The Guardian
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20 years later, Fela’s vacuum remains


Wednesday, August 3 was the 20th anniversary of musician Fela Anikulapo Kuti’s death.

The abami eda (mysterious being) who was thought to have death in his pouch (literal translation of Anikulapo), succumbed to complications from HIV and AIDS after decades of music activism where he unabashedly criticised military governments and corrupt politicians for keeping the Nigerian people oppressed and suppressed. His fearless outspokenness earned him multiple arrests and even a jail term.

Fela’s music was distinct in a genre he called, Afrobeat. He was philosopher, preacher, loverman, prophet, a gifted songwriter, arranger, saxophonist and composer extraordinaire. His live performances were always unpredictable and always showed off excellent craftmanship at home and abroad.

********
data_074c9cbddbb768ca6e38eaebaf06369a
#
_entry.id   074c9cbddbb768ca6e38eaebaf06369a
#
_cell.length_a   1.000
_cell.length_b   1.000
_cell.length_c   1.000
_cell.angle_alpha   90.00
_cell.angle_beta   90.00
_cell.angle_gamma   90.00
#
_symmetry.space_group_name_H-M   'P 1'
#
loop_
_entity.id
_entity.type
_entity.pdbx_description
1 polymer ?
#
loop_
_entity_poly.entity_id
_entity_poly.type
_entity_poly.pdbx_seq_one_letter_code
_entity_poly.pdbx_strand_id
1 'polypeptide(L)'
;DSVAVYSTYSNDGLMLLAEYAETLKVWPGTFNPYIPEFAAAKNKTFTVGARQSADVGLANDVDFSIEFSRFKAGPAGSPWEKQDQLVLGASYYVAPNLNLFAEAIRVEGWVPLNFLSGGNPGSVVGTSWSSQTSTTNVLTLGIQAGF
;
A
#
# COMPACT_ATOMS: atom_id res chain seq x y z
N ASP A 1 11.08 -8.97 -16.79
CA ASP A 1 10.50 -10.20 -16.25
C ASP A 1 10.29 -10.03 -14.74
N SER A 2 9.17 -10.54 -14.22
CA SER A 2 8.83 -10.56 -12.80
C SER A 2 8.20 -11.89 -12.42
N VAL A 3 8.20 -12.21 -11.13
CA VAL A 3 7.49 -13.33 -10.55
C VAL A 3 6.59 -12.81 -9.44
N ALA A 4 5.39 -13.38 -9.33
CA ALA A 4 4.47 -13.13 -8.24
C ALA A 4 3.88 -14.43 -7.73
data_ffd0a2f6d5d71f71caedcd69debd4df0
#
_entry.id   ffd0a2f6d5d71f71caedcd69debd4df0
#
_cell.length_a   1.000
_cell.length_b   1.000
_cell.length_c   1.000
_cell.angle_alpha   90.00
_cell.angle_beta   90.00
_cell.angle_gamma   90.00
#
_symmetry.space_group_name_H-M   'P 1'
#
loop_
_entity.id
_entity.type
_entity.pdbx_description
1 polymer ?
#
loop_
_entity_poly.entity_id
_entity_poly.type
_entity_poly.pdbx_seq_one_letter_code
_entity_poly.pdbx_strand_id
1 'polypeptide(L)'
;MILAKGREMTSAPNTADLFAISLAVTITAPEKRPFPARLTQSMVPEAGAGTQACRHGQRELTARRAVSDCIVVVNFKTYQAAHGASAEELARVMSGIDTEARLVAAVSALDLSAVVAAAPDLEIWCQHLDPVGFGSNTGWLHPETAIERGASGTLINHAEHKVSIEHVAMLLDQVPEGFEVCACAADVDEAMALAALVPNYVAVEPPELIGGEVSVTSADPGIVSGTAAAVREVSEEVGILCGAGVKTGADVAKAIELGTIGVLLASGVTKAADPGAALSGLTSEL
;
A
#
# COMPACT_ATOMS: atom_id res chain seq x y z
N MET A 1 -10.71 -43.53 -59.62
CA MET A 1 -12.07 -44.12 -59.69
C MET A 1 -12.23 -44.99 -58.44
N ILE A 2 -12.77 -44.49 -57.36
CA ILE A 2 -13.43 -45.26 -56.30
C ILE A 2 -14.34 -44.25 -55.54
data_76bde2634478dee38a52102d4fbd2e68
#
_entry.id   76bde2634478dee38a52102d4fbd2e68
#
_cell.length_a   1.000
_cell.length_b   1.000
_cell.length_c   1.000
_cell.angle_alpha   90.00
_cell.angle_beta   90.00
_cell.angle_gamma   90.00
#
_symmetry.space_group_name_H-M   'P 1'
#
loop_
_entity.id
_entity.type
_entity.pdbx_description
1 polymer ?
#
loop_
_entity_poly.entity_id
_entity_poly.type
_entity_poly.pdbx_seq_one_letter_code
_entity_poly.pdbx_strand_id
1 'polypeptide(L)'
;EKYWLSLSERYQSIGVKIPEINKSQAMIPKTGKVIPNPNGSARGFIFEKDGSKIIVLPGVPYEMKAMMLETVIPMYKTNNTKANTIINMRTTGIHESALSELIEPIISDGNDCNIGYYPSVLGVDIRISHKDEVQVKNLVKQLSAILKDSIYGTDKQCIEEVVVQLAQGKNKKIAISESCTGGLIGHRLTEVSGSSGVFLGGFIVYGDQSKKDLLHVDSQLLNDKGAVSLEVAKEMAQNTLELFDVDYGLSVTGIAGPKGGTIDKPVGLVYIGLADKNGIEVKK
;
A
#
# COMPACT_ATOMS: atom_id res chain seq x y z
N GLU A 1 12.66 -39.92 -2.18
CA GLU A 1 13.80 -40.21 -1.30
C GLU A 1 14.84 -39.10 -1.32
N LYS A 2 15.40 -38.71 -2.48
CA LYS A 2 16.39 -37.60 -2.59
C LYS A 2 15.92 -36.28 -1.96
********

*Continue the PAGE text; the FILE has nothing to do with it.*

In the last two decades, Nigerian music has evolved. Lots of ‘half-baked’ genres have been announced by new artists just before they release the next album under another name. In the same breath, Nigeria has witnessed (and still has) talented and true musicians, even if they are few. Like culture, sounds have been modified, many at the expense of a message. So, The Guardian asked this week: 20 years after music activist Fela Kuti’s death, is there a vacuum in Nigerian music?

Sixty-eight per cent of respondents on the website and on @guardiannigeria Twitter page agree that the Afrobeat legend’s vacuum still remains, while 16% further think that Nigerian music has deteriorated. Only 16% agree that today’s Nigerian artists are great.

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